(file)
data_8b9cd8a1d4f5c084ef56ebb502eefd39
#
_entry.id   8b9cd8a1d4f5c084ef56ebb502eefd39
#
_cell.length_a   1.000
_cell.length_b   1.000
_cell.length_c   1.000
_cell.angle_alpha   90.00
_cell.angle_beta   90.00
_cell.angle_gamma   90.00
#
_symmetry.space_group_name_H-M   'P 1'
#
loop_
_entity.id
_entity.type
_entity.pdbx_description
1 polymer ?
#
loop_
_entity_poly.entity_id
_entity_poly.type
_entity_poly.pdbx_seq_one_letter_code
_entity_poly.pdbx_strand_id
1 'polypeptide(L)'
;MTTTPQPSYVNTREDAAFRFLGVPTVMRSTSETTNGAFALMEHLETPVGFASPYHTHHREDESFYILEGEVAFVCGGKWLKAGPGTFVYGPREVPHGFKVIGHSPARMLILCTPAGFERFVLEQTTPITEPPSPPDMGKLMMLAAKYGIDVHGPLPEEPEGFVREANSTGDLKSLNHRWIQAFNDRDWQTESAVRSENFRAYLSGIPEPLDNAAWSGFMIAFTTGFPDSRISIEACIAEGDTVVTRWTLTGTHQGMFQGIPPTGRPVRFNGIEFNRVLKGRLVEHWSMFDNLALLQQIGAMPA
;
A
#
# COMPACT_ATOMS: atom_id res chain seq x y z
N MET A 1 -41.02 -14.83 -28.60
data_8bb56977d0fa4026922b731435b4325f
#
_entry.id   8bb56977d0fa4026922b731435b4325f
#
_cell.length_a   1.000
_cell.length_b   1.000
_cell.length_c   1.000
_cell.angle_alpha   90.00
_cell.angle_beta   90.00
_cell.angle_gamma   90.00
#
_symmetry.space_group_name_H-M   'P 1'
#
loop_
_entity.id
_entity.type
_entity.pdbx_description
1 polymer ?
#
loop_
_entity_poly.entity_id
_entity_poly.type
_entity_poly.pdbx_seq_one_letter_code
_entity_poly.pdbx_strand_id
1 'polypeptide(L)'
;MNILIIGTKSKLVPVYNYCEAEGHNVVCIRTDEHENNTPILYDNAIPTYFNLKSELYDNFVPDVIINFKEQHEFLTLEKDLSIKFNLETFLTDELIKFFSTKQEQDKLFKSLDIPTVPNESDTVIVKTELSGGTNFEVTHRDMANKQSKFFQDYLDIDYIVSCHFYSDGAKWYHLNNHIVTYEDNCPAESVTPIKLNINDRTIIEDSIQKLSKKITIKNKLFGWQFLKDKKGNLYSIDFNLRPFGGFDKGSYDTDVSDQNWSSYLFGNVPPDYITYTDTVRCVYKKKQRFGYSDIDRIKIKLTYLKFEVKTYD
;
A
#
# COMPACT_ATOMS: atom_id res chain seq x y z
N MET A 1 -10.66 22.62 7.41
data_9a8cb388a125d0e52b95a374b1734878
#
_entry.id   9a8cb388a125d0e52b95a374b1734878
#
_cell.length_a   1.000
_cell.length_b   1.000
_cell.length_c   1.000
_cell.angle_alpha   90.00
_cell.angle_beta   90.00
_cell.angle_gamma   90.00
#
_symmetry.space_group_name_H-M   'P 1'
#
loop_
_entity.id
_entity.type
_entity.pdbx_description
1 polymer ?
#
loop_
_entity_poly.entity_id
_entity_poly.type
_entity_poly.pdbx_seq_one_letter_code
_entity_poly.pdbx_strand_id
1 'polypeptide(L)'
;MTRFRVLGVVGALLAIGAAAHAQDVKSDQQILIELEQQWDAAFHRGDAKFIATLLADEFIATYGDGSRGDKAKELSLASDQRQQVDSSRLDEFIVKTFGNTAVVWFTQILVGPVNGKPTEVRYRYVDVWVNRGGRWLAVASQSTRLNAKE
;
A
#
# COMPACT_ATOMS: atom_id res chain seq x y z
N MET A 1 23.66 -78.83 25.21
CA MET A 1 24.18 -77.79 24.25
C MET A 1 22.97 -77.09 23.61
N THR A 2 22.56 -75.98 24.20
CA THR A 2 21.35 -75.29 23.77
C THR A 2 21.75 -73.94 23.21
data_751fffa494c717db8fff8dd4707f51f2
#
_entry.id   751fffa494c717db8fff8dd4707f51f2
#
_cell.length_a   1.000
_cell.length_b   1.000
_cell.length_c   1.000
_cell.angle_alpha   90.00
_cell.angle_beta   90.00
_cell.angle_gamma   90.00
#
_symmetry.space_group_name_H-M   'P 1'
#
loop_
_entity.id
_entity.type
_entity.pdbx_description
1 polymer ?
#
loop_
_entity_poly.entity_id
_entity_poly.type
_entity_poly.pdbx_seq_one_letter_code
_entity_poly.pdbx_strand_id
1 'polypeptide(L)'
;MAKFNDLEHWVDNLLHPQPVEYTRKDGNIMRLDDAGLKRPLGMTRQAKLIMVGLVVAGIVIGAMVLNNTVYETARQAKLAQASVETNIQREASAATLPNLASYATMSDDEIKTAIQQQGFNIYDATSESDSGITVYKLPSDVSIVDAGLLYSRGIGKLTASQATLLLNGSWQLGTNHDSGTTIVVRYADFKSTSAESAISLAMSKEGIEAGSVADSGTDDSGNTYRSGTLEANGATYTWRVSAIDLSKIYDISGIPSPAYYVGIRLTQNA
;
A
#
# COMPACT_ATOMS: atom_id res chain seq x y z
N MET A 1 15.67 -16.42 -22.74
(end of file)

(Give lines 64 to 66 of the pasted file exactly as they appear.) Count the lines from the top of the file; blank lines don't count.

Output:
#
_entry.id   9a8cb388a125d0e52b95a374b1734878
#